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Jessie Willcox Smith  "A Quiet Corner " 1920

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Jessie Willcox Smith "A Quiet Corner " 1920

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Good Housekeeping cover, Feb.1920..Jessie Willcox Smith [American illustrator.1863 -1935]. Famous for her illustrations in magazines and children's books...Born in Philadelphia, Pennsylvania, in 1884 Smith attended the School of Design for Women, the Pennsylvania Academy of the Fine Arts under Thomas Eakins and took classes under Howard Pyle...She was a prolific contributor to books and magazines during the late nineteenth and early twentieth centuries, illustrating stories and articles for clients such as Scribners, Ladies' Home Journal and Good Housekeeping. Smith also painted posters and portraits and illustrated books such as "A Child's Garden of Verses" by Robert Louis Stevenson...Her twelve illustrations for Charles Kingsley's The Water-Babies (1916) are popular and well respected. On Smith's death, she bequeathed the original works to the Library of Congress' "Cabinet of American Illustration" collection.

Jessie Willcox Smith was born in Philadelphia. After school, she briefly holds a job as a kindergarten teacher but unhappy with teaching, she returns to Philadelphia and enrolled at the Philadelphia School of Design for Women, and soon switched to the more intensive Philadelphia Academy of the Fine Arts. She joined Howard Pyle’s class at the Drexel Institute, alongside Elizabeth Shippen Green and Violet Oakley. Howard Pyle set up Smith and Oakley to collaborate on the 1897 illustration of Henry Wadsworth Longfellow’s Evangeline. The group of female illustrators grew and to become known as the Red Rose Girls - a synonym of the Golden Age of American illustration, a time when magazines were richly illustrated. The four member-women lived together from 1897 to 1911. Two group members, Smith and Cozens resided together from their days at the Red Rose Inn until their deaths. Jessie Willcox Smith received great respect and achieved financial success. Along with her companions, she was a member of the prestigious Philadelphia Plastic Club, an organization of women artists. Her illustrations graced the covers and pages of such publications as Harper’s, Scribner’s, Collier’s, Woman's Home Companion, Century, and McClure’s. Smith’s career lasted until 1933, when her eyesight began to fail. Smith died in 1935.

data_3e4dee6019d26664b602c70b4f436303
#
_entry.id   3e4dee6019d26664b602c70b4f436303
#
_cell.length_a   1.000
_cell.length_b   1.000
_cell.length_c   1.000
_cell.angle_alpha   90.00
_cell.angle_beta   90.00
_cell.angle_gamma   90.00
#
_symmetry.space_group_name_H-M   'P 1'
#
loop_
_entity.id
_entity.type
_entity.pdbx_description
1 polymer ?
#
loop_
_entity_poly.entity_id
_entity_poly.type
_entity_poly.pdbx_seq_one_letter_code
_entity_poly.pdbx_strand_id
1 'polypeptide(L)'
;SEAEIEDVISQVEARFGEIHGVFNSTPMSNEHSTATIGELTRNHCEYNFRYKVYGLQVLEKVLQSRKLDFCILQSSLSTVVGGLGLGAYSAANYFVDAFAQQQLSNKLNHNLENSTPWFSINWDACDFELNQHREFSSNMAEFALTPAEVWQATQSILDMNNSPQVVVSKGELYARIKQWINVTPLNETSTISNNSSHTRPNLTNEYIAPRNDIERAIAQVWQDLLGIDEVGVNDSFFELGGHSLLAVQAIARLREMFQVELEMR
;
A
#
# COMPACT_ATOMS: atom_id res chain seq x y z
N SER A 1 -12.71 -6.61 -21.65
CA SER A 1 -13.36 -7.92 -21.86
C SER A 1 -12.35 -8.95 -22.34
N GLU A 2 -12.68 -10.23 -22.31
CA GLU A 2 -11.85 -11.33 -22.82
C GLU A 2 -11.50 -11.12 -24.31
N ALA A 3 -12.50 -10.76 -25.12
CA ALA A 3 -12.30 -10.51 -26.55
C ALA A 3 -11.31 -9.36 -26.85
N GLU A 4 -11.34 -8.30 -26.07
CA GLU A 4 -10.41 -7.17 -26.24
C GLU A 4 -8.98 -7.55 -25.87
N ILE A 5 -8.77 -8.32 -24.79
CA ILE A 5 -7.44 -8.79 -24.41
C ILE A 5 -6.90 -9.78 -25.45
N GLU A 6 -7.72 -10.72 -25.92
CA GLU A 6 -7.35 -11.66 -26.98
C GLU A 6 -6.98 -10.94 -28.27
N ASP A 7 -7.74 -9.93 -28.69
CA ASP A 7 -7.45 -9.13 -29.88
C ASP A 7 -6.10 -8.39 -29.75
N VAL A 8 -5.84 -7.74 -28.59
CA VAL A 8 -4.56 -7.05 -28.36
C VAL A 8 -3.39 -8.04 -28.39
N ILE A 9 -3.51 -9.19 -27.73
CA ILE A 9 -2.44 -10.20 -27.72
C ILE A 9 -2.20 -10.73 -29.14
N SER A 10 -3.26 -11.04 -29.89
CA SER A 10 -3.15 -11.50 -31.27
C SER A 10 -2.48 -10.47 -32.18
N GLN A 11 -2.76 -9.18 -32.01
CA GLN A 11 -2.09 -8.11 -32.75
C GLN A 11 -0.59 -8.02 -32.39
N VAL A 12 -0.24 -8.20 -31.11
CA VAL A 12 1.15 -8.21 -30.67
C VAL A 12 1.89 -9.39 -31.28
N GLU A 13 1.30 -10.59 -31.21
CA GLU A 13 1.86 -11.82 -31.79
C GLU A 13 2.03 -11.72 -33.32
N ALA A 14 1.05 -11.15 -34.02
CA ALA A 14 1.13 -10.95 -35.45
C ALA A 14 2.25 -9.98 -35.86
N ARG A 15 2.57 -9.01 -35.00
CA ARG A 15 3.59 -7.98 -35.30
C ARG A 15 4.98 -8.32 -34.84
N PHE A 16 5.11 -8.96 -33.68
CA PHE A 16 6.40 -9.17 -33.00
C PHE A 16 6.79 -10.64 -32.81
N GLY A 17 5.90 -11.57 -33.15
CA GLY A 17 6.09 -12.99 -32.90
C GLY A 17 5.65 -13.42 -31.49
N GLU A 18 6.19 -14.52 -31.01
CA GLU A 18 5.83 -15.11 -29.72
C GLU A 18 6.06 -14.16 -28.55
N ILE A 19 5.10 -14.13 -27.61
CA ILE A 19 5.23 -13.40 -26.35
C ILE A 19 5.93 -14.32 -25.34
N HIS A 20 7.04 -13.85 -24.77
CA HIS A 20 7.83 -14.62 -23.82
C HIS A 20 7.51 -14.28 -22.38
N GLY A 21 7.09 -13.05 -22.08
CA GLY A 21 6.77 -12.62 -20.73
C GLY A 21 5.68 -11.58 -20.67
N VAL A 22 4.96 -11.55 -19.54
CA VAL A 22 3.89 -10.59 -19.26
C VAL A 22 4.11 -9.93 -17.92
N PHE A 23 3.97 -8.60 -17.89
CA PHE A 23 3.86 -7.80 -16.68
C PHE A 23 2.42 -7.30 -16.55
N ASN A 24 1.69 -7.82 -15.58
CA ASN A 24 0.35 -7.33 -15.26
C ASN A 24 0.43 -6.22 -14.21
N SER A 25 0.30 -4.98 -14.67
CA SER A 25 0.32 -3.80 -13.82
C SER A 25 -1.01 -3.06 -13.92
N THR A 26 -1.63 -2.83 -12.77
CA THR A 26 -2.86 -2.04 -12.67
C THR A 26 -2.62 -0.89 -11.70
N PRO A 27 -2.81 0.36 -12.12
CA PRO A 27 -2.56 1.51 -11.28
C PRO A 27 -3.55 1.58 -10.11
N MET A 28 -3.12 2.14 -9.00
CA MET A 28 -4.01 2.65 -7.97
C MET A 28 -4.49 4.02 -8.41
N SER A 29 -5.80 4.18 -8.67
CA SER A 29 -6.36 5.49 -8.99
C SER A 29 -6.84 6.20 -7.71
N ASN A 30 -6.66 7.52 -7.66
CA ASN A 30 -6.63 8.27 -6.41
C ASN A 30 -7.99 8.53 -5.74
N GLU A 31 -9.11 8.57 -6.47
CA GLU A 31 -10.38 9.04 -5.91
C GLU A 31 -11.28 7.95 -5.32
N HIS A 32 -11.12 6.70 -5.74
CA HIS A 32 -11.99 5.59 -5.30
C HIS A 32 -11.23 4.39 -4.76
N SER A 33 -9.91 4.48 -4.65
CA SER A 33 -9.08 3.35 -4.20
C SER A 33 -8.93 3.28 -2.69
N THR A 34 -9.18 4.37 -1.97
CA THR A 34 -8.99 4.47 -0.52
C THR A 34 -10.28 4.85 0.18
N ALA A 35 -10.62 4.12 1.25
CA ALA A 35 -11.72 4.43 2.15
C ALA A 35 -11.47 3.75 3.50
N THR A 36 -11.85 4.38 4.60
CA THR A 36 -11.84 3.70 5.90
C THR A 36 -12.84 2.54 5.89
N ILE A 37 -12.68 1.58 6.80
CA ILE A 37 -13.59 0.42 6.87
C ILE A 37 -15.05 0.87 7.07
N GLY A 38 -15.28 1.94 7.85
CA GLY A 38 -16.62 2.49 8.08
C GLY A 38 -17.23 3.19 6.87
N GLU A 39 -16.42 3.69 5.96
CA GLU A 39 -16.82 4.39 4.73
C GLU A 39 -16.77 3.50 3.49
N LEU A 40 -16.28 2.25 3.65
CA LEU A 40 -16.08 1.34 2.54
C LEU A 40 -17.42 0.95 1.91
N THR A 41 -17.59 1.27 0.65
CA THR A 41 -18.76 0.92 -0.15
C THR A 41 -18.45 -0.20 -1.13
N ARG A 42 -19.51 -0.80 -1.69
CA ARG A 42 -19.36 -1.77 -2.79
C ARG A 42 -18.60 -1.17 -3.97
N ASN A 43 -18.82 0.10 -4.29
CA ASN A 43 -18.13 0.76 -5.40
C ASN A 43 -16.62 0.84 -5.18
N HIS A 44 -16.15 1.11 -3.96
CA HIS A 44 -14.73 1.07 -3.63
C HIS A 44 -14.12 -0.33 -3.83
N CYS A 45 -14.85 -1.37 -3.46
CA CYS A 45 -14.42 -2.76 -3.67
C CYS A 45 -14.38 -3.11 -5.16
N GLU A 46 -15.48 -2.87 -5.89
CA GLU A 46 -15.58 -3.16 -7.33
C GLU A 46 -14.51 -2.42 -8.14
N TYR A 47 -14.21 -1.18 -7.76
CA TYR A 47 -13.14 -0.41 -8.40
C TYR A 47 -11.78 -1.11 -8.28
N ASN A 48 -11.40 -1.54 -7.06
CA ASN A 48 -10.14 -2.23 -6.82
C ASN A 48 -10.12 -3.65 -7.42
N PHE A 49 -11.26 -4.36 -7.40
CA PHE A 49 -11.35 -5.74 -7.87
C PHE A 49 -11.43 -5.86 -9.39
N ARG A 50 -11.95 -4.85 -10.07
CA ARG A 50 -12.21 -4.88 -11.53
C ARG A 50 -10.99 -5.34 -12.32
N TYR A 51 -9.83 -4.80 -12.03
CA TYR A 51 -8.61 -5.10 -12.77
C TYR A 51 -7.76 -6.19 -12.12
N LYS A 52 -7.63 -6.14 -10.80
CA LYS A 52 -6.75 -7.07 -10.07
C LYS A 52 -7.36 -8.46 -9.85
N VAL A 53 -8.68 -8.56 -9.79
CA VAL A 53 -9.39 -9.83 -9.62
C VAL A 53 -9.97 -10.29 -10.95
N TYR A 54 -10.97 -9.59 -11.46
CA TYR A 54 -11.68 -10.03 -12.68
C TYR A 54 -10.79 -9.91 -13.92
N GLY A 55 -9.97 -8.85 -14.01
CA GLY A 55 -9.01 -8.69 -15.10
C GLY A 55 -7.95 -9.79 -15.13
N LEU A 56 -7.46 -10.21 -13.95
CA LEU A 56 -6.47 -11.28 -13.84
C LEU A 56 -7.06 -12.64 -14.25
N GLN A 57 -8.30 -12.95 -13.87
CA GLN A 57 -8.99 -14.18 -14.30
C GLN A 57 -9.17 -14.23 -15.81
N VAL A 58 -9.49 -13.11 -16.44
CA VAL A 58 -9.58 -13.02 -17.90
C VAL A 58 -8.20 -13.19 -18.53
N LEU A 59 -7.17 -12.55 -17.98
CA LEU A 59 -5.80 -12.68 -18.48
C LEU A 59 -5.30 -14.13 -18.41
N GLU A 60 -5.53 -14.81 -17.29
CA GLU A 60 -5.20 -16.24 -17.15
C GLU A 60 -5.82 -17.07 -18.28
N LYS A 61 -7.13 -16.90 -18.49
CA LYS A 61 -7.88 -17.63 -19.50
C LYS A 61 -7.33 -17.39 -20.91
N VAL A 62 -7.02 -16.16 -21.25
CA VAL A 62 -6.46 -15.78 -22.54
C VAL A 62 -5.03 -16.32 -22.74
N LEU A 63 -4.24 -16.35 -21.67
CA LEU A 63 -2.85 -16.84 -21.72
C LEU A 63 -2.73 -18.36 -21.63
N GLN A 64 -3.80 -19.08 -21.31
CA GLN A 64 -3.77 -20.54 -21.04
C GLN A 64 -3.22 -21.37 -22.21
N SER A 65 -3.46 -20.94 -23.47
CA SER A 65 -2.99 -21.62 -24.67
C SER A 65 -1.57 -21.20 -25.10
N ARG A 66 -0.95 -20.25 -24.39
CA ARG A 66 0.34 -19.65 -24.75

Alois Senefelder, the inventor of lithography, introduced the subject of colored lithography in 1818. Printers in other countries, such as France and England, were also started producing color prints. The first American chromolithograph—a portrait of Reverend F. W. P. Greenwood—was created by William Sharp in 1840. Chromolithographs became so popular in American culture that the era has been labeled as "chromo civilization". During the Victorian times, chromolithographs populated children's and fine arts publications, as well as advertising art, in trade cards, labels, and posters. They were also used for advertisements, popular prints, and medical or scientific books.

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1920
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Work is in the public domain in the United States because it was published before January 1, 1924. Work is in the public domain in the United States because the copyright term is the author's life plus 80 years or less.

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